Where are supported living jobs based?
Supported living social care is just as it sounds! This type of role means helping people living with disabilities to remain in their own homes, and have access to the same freedoms as everybody else.
Supported living is usually provided in a specially adapted ‘home’, for example:
- Shared living environments
- A private flat or apartment
People who need support might live on their own or in a small group, and so providing support can be a lifeline to help the person with the needs to live comfortably and as independently as possible.
What tasks are involved for support workers?
As you might expect, the types of support and help will be different for every person or group. The aim is to provide tailored assistance wherever it is needed. This can include things like:
- Personal care – help with washing, cooking and taking medications.
- Living healthily – shopping, socialising and getting fresh air.
- Communications – working with family members and community organisations, for example, enrolling in clubs and attending social events.
- Leisure activities – everybody needs a holiday every now and then! As a supported living worker, you might help somebody go on holiday, or help them get to a celebration.
- Practical home support – things like keeping to a budget, paying bills and help with paperwork.
This is a multi-faceted role, so as a support worker it is crucial to be happy to help where needed, and to be able to turn your hand to anything – be that travelling to the coast for some sea air, or signing a tenancy agreement!
Who do supported living workers work for?
Supported living can be provided in several ways, so you could work for one service user or a mixture!
This is the beauty of the social care sector; with a mixture of public and private services, full-time and part-time roles, fixed hours and flexible shifts there are opportunities to adapt your career to best suit your aspirations.
You could work for:
- Public health care services – some councils cover some of the costs of supported living.
- Private social care providers – often supported living is provided by care organisations who directly employ their social cater staff.
- Charities – likewise charities are a mainstay provider of supported living, often championing independence and rights for people with a variety of needs.
While continuity is ideal, working for OUTT means you provide essential help, often for the same team like a member of bank staff. For example, if a team of supported living workers need an extra pair of hands, or if a regular member of staff is unwell or on holiday, being registered with OUTT means you are able to accepts shifts when it is needed by the employer and suits your diary and lifestyle .
In what scenarios might support living circumstances change?
Some people who need help to live independently might have always done so, and others are managing changes or decisions in their lifestyle and progressing towards less support.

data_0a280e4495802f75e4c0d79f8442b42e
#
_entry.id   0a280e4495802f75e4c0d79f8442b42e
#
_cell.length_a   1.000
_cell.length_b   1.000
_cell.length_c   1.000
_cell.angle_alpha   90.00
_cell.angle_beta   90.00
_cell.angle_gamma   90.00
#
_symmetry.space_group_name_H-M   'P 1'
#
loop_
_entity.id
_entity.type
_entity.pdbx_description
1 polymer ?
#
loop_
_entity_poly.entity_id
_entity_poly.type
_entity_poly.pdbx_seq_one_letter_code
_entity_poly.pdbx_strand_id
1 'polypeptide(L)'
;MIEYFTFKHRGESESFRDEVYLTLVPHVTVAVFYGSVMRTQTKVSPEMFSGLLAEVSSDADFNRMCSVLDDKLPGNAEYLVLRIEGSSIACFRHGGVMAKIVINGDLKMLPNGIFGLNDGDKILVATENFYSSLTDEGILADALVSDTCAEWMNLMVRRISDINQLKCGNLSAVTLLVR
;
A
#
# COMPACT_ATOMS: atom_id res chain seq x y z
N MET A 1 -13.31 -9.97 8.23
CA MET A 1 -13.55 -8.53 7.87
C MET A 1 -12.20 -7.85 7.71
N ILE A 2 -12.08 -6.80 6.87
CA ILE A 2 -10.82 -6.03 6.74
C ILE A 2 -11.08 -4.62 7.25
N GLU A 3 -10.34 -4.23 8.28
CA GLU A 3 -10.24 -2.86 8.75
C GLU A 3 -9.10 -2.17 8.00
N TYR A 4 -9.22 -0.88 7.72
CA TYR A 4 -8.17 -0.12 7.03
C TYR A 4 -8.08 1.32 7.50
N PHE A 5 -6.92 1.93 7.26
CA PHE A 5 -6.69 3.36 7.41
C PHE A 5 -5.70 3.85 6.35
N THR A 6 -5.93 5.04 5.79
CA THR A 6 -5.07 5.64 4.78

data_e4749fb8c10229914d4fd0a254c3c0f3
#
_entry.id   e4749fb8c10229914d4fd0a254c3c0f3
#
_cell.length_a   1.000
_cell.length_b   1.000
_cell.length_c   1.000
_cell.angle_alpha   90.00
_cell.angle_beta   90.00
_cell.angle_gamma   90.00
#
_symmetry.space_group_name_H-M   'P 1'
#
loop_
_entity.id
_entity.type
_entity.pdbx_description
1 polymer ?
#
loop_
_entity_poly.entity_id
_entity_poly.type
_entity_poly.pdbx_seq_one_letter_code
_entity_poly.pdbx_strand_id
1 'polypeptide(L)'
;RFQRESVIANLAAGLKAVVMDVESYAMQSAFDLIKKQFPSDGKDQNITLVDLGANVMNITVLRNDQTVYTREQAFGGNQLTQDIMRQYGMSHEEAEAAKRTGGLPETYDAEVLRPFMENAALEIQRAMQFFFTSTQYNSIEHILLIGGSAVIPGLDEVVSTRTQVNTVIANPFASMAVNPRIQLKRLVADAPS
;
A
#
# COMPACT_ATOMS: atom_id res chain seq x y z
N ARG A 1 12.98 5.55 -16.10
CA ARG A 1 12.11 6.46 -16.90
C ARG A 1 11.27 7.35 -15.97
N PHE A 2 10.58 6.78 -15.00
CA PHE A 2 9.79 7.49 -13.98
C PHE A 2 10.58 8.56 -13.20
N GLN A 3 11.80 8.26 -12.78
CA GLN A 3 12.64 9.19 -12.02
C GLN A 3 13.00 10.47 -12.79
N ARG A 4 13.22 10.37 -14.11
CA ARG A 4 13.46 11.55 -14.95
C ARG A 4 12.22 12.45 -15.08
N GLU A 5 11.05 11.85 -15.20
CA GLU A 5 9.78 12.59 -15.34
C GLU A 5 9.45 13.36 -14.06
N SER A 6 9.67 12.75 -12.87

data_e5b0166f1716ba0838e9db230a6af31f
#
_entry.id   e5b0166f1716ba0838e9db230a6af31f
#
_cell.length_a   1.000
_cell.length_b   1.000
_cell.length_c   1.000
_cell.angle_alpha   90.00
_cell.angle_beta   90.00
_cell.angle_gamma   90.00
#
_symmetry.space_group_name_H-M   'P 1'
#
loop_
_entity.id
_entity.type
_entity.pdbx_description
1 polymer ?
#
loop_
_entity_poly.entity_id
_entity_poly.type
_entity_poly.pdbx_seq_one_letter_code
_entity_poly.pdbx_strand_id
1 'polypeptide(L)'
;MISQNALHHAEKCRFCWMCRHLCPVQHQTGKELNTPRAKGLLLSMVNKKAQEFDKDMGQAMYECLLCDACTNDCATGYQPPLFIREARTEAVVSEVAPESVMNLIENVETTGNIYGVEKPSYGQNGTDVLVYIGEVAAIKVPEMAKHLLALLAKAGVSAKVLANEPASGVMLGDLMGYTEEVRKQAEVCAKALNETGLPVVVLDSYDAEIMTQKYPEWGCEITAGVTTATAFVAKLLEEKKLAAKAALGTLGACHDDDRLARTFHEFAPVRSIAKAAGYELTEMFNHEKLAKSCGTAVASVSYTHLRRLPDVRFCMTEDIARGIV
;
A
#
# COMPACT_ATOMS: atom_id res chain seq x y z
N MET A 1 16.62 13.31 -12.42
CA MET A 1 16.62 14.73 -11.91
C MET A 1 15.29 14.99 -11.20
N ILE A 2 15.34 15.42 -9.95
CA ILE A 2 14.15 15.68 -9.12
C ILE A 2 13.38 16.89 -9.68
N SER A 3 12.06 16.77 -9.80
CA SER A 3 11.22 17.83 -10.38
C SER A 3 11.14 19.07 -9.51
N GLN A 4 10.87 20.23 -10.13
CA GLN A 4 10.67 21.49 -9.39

As a support worker, you might look after somebody who is very used to having help, or be the very first friendly face to offer support – it’s always necessary to be adaptable!
Scenarios, where supported living circumstances might have changed, include:
- People who have been living or recovering from an illness or surgery in a residential care facility, and would like to regain their independence.
- Service users who have lived with their family, and would like to go it alone and find their own place to live.
- People who have finished a form of education, and would like to settle into a permanent home of their own with support.
- New service users who have received support with the costs of social care, and are now in a position to have somebody come to help them regularly.
Why is working in supported living a good choice?
Nobody wants to lose their independence if they don’t have to, and providing supported living services means extending help to people to make their lives happier, healthier and more independently.
As a support worker, your role is about people:
- Getting to know them, and where they need help.
- Understanding what tasks they would prefer to do themselves, and making it possible for them to do so.
- Learning about their likes and dislikes, and providing support with things like joining clubs and groups.
- Expanding their horizons, with your help, to make things like trips to the park or holidays possible.
- Working with a support plan or routine that is provided for your client.
Being a supported living worker might involve working with older people who need some regular help to be able to remain in their own homes. It could mean working with young people with sensory impairments. Or it might involve helping somebody living with a disability to get about and do everything they would like to do!
What the shift patterns in supported living?
The hours depend on the organisation and service you accept shifts with, but you always get the decision on whether to acceot with OUTT. However the structure tends to remain the same across the social care sector.
- Early shift
- Late shift
- Night shift
Support workers often work shifts on a seven day rota and temporary locums will fit within this rota where there are gaps or vacancies.
Working in supported living can include working overnight. Some people enjoy working nights for higher rates of pay and less people. This has changed over the years and recently ‘sleep-in’ shifts have become frowned upon unless they are paid at minimum wage or above. OUTT only accepts shifts paid at £10 per hour or above, even for sleep-in shifts.
One of the bonuses of working with OUTT in supported living and support worker jobs is that you can chose the jobs and shifts that work around your life. Plus you choose the shift location, so it can be nearer home.